The main challenge in the manufacturing of a nanocomposite powder made of aluminium microparticles and silicon carbide nanoparticles is to obtain both a stable and an homogeneous mixture. Besides, it is important to prevent particles deformation during the mixing process.
Nanoparticles possess a high Specific Surface Area which is at the origin of their particular behavior and their capability to highly impact the compounds they are in contact with. However, this high “surface of contact” leads to a very cohesive behavior linked with the presence of strong Van der Waals forces between them. Nanoparticles tend in that way to form agglomerates, making them ard to disperse with other particles.
It is important then, to find the right mixing process to break nanoparticles agglomerates, allow their homogeneous mixing with other particles and ensure the stability of the final nanocomposite powder.
HIPERCO partners have identified one way of working to overcome the technical challenges of nanocomposite manufacturing, which consists in generating electrostatic bonds between AS series aluminium microparticles and silicon carbide nanoparticles.
Electrostatic bonding of nanoparticles onto microparticles is the consequence of electron transfers between the two types of powder subjected to repetitive frictions. One powder becomes negatively charged, while the other powder becomes positively charged. When one of the two powders is nanosized the electrostatic forces generated are higher than the nanoparticles gravity forces, resulting in a stable adhesion of nanoparticles at the surface of the micrometric particles.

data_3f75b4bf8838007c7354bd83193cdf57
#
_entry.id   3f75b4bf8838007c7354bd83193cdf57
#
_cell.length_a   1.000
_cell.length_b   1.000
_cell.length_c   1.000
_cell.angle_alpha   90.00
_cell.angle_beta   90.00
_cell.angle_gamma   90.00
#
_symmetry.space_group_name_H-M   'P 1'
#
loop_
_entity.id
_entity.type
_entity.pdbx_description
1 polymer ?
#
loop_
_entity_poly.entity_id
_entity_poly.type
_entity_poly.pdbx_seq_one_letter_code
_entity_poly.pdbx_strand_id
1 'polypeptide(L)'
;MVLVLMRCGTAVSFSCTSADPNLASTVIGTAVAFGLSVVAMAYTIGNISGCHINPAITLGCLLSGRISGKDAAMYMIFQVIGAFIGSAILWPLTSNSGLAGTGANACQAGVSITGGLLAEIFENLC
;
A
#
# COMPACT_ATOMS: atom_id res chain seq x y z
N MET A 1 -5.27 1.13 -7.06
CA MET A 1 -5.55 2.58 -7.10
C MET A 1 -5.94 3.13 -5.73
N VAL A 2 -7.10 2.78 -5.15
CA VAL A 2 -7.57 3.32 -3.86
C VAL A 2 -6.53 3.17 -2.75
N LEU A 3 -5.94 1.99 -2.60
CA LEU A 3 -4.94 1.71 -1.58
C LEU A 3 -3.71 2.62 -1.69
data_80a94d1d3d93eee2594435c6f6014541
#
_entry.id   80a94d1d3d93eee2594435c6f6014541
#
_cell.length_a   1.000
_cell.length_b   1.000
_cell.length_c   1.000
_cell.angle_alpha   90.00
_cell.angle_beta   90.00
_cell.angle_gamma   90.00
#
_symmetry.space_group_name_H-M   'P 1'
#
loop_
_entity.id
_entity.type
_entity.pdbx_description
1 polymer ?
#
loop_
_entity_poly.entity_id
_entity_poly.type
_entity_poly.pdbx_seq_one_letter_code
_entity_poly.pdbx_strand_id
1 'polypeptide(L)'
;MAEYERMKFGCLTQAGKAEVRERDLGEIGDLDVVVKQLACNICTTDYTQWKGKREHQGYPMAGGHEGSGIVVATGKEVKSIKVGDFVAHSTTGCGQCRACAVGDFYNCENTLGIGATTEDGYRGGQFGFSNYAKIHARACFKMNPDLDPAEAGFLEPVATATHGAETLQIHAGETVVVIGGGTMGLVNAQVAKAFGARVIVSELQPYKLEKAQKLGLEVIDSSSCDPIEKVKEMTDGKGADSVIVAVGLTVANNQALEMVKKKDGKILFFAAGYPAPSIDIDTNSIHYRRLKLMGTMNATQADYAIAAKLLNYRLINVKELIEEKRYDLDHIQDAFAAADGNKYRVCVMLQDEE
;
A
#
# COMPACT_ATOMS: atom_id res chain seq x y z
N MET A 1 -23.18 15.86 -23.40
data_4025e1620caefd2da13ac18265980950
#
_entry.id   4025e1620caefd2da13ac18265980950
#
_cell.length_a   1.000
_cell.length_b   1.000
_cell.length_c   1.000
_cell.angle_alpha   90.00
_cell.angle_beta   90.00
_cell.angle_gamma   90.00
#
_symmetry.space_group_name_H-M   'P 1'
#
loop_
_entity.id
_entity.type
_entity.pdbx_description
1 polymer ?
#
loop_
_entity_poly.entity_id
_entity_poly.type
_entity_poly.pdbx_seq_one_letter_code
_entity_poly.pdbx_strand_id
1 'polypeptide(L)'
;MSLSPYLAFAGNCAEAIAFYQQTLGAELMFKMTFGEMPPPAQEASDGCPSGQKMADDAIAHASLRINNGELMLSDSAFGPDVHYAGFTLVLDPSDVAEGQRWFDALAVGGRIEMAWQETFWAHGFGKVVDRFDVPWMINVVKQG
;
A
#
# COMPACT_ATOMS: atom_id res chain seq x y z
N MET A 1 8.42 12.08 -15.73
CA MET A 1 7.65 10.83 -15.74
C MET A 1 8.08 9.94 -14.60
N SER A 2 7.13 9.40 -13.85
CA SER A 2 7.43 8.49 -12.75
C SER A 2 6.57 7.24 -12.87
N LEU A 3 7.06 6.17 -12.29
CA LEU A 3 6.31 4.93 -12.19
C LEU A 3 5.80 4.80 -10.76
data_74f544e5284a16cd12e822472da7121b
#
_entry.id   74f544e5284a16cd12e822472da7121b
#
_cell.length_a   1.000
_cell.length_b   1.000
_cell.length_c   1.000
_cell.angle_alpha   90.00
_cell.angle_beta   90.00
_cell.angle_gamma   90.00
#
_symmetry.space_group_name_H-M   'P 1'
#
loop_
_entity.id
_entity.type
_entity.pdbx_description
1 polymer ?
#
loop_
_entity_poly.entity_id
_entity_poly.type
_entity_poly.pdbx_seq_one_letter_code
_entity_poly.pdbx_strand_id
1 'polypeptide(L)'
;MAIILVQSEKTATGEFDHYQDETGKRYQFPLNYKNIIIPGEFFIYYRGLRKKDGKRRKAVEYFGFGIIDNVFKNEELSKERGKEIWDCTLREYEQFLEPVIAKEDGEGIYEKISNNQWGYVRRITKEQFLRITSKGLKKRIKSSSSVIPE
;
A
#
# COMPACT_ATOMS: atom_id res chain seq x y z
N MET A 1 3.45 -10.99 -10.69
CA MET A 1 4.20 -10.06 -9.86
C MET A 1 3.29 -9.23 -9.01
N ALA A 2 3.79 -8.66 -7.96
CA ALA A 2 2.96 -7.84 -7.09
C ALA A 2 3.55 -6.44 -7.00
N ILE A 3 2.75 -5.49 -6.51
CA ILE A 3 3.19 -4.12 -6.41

Shearing mixers using an agitation media such as blades or balls can promote frictions between nanosized and microsized particles and appear in that sense to be suitable mixers for the manufacturing of Al-nSiC nanocomposite powders in the HIPERCO project.
As shown on the Figure below, HIPERCO partners have found the right mixing process and experimental parameters to coat SiC nanoparticles onto AS series aluminum alloy microparticles. The resulting nanocomposite powder is homogeneous and stable thanks to electrostatic bonding and no particles deformation occurs during the process.
Absence of free flowing nanoparticles
A size distribution analysis of the Al-nSiC nanocomposite powder manufactured in the HIPERCO project shows the absence of free flowing nanoparticles and a distribution closed to the inial Al powder one. A complete electrostatic bonding has been achieved.
Better flowability than initial Al powder
Avalanche angle measurements were performed both on the HIPERCO Al-nSiC nanocomposite powder and the initial Al alloy powder. Results showed that the nanocomposite powder present a lower avalanche angle than the Al alloy powder, meaning a better flowability which is an important improvement for powder handling and use in the manufacturing of 3D massive parts.